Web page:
Willis Re launches first of its kind flood model for the MENA region

Willis Re launches first of its kind flood model for the MENA region 150 150 Haggie Partners

Willis Re has launched a new flood model for the Middle East and North Africa (MENA) region. It is the first of its kind to be developed for the region, enabling (re)insurers to quantify their flood risk using a catastrophe model. Currently the model covers Morocco, the United Arab Emirates, and the Kingdom of Saudi Arabia, with further releases for Oman, Qatar and Egypt during the third and fourth quarter of 2021.

This model was developed through the collaboration of Willis Re’s in-house peril experts with leading flood specialists, KatRisk, and resources from the Willis Research Network (WRN). The latest flood hazard layers and loss aggregation methodologies are used to generate location level losses as well as portfolio outputs for a 50,000-year simulation period.

The main business applications of the MENA flood cat model include:

  • Structuring and pricing reinsurance layers for purchasing suitable protection
  • Assessing capital adequacy and responding to regulatory solvency requirements
  • Portfolio management and optimisation
  • Responding to rating agency requests

Floods are relatively common in the MENA region. Damage from floods can come from pluvial and fluvial flooding, with fluvial flooding being more predictable due to proximity to river networks. Pluvial flooding is more unpredictable due to the arid desert environment which after intense rainfall may cause runoff and flash floods, particularly in urban areas where the soil is covered by impermeable man-made surfaces. This combined with Wadis (dry riverbeds) channels water after intense precipitation and causes unpredictable and localised flooding. These flood events have the capability to cause important economic and insured losses.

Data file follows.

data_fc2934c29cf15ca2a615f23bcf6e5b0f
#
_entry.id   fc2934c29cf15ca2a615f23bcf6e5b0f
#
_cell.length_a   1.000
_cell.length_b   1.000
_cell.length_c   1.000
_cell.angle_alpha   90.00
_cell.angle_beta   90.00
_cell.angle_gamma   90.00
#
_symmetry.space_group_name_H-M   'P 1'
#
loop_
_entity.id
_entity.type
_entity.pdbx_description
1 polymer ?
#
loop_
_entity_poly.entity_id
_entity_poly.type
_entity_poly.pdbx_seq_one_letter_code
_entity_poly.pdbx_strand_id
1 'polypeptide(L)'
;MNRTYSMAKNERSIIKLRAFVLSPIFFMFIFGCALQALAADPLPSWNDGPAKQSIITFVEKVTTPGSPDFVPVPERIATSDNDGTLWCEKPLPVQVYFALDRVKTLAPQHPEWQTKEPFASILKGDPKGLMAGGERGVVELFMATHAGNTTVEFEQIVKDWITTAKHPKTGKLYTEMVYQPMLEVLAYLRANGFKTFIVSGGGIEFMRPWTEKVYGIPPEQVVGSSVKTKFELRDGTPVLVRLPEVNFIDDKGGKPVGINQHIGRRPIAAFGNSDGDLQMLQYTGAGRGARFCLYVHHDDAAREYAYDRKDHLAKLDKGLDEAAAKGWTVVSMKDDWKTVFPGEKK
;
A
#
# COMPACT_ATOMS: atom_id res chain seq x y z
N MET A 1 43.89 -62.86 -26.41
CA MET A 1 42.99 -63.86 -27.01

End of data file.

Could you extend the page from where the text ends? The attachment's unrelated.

Such floods are likely to impact the lower return periods of the exceedance probability curve, therefore impacting (re)insurers profitability and making it more and more vital for (re)insurers to mitigate this profit volatility by modelling the risk.

Natalie van de Coolwijk, Chief Executive Officer, Middle East and Africa, said: “We are extremely pleased to announce the addition of the MENA flood model to our toolkit. Continued commitment to our clients and the region requires us to enhance our capabilities relating to the more tangible and frequently observed perils. These capabilities will only become more relevant as the landscape evolves and the effects of climate change become more apparent. Building a more robust view of risk for perils such as flood means we can tailor fit-for-future reinsurance programmes for our clients and more scientifically quantify impact on claims and reinsurance costs. Being able to give clients more comfort and certainty around reinsurance cover and costs is at the core of our purpose, ultimately contributing towards a better protected and more resilient insurance industry.”

ChemsEddine Kassali, Regional Director, Middle East and North Africa, added: “The Willis Re team proves once again its full commitment and dedication to the MENA region with our latest model release adding to our already well-established and successful MENA Earthquake model: Our partially probabilistic flood model is the first of its kind for the region and we are all proud of this achievement that will benefit our clients in helping them to shape their view of risk now and in future.”

Dr Tina Thomson, Regional Director, Head of Catastrophe Analytics EMEA West-South, commented: “The newly developed MENA Flood Model is Willis Re’s response to a re/insurance industry ever more focused on the need to understand and fully manage risk, exposure, and climate change effects on business, even in geographical areas traditionally not serviced by commercially available Cat Models. Our work in this region demonstrates our commitment to clients in providing key insights for improved risk and volatility mitigation on reinsurance programs while enabling sensitivity testing for potential climate change impacts.”

For more detail please go to https://www.willistowerswatson.com/en-EG/Insights/2021/09/the-first-mena-flood-model-specific-to-the-region